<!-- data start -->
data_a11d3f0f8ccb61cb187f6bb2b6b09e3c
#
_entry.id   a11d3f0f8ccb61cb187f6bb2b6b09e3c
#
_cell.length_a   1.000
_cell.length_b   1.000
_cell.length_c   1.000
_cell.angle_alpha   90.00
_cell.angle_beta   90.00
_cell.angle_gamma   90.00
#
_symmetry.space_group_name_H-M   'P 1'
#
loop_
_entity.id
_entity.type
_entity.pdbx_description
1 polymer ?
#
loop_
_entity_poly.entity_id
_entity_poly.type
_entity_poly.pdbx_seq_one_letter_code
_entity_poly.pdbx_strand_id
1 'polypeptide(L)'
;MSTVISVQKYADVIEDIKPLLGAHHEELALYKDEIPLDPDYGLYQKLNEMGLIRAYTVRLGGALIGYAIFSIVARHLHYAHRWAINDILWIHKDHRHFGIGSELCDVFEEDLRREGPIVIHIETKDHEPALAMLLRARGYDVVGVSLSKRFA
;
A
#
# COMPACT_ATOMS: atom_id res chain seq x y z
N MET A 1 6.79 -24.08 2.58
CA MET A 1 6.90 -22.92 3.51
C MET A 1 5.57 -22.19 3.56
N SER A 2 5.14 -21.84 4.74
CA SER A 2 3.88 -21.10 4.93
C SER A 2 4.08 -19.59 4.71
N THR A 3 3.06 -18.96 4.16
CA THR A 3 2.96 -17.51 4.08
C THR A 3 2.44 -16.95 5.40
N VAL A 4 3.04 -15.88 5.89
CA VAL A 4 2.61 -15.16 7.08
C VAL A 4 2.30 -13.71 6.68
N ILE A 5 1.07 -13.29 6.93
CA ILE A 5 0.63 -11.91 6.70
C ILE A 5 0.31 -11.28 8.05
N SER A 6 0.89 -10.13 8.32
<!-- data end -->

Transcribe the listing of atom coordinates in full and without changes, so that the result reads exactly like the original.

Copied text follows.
data_a11d3f0f8ccb61cb187f6bb2b6b09e3c
#
_entry.id   a11d3f0f8ccb61cb187f6bb2b6b09e3c
#
_cell.length_a   1.000
_cell.length_b   1.000
_cell.length_c   1.000
_cell.angle_alpha   90.00
_cell.angle_beta   90.00
_cell.angle_gamma   90.00
#
_symmetry.space_group_name_H-M   'P 1'
#
loop_
_entity.id
_entity.type
_entity.pdbx_description
1 polymer ?
#
loop_
_entity_poly.entity_id
_entity_poly.type
_entity_poly.pdbx_seq_one_letter_code
_entity_poly.pdbx_strand_id
1 'polypeptide(L)'
;MSTVISVQKYADVIEDIKPLLGAHHEELALYKDEIPLDPDYGLYQKLNEMGLIRAYTVRLGGALIGYAIFSIVARHLHYAHRWAINDILWIHKDHRHFGIGSELCDVFEEDLRREGPIVIHIETKDHEPALAMLLRARGYDVVGVSLSKRFA
;
A
#
# COMPACT_ATOMS: atom_id res chain seq x y z
N MET A 1 6.79 -24.08 2.58
CA MET A 1 6.90 -22.92 3.51
C MET A 1 5.57 -22.19 3.56
N SER A 2 5.14 -21.84 4.74
CA SER A 2 3.88 -21.10 4.93
C SER A 2 4.08 -19.59 4.71
N THR A 3 3.06 -18.96 4.16
CA THR A 3 2.96 -17.51 4.08
C THR A 3 2.44 -16.95 5.40
N VAL A 4 3.04 -15.88 5.89
CA VAL A 4 2.61 -15.16 7.08
C VAL A 4 2.30 -13.71 6.68
N ILE A 5 1.07 -13.29 6.93
CA ILE A 5 0.63 -11.91 6.70
C ILE A 5 0.31 -11.28 8.05
N SER A 6 0.89 -10.13 8.32